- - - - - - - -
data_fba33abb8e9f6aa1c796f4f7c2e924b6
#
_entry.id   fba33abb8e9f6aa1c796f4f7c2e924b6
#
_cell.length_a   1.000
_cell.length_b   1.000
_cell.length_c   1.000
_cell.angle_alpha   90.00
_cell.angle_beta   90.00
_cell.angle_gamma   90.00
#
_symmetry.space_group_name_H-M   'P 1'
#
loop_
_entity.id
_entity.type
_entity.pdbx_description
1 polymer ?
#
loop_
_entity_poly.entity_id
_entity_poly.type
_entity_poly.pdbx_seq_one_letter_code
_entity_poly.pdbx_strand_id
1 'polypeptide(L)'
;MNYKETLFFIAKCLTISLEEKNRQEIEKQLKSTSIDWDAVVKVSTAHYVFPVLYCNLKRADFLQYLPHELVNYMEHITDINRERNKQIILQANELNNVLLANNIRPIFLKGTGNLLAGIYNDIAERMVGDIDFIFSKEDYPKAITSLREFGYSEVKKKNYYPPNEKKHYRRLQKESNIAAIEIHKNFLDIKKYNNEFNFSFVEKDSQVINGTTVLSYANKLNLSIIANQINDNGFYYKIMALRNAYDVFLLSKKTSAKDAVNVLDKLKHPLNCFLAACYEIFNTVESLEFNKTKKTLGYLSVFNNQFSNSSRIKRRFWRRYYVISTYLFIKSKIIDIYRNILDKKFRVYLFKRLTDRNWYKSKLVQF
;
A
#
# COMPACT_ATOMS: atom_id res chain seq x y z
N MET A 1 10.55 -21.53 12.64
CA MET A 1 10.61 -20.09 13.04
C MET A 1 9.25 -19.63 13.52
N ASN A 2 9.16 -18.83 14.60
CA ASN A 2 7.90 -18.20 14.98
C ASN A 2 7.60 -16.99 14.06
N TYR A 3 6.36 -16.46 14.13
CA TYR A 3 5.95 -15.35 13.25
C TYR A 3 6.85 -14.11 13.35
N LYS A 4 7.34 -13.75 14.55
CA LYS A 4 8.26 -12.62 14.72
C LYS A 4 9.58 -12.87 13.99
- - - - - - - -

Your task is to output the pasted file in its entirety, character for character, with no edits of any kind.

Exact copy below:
data_fba33abb8e9f6aa1c796f4f7c2e924b6
#
_entry.id   fba33abb8e9f6aa1c796f4f7c2e924b6
#
_cell.length_a   1.000
_cell.length_b   1.000
_cell.length_c   1.000
_cell.angle_alpha   90.00
_cell.angle_beta   90.00
_cell.angle_gamma   90.00
#
_symmetry.space_group_name_H-M   'P 1'
#
loop_
_entity.id
_entity.type
_entity.pdbx_description
1 polymer ?
#
loop_
_entity_poly.entity_id
_entity_poly.type
_entity_poly.pdbx_seq_one_letter_code
_entity_poly.pdbx_strand_id
1 'polypeptide(L)'
;MNYKETLFFIAKCLTISLEEKNRQEIEKQLKSTSIDWDAVVKVSTAHYVFPVLYCNLKRADFLQYLPHELVNYMEHITDINRERNKQIILQANELNNVLLANNIRPIFLKGTGNLLAGIYNDIAERMVGDIDFIFSKEDYPKAITSLREFGYSEVKKKNYYPPNEKKHYRRLQKESNIAAIEIHKNFLDIKKYNNEFNFSFVEKDSQVINGTTVLSYANKLNLSIIANQINDNGFYYKIMALRNAYDVFLLSKKTSAKDAVNVLDKLKHPLNCFLAACYEIFNTVESLEFNKTKKTLGYLSVFNNQFSNSSRIKRRFWRRYYVISTYLFIKSKIIDIYRNILDKKFRVYLFKRLTDRNWYKSKLVQF
;
A
#
# COMPACT_ATOMS: atom_id res chain seq x y z
N MET A 1 10.55 -21.53 12.64
CA MET A 1 10.61 -20.09 13.04
C MET A 1 9.25 -19.63 13.52
N ASN A 2 9.16 -18.83 14.60
CA ASN A 2 7.90 -18.20 14.98
C ASN A 2 7.60 -16.99 14.06
N TYR A 3 6.36 -16.46 14.13
CA TYR A 3 5.95 -15.35 13.25
C TYR A 3 6.85 -14.11 13.35
N LYS A 4 7.34 -13.75 14.55
CA LYS A 4 8.26 -12.62 14.72
C LYS A 4 9.58 -12.87 13.99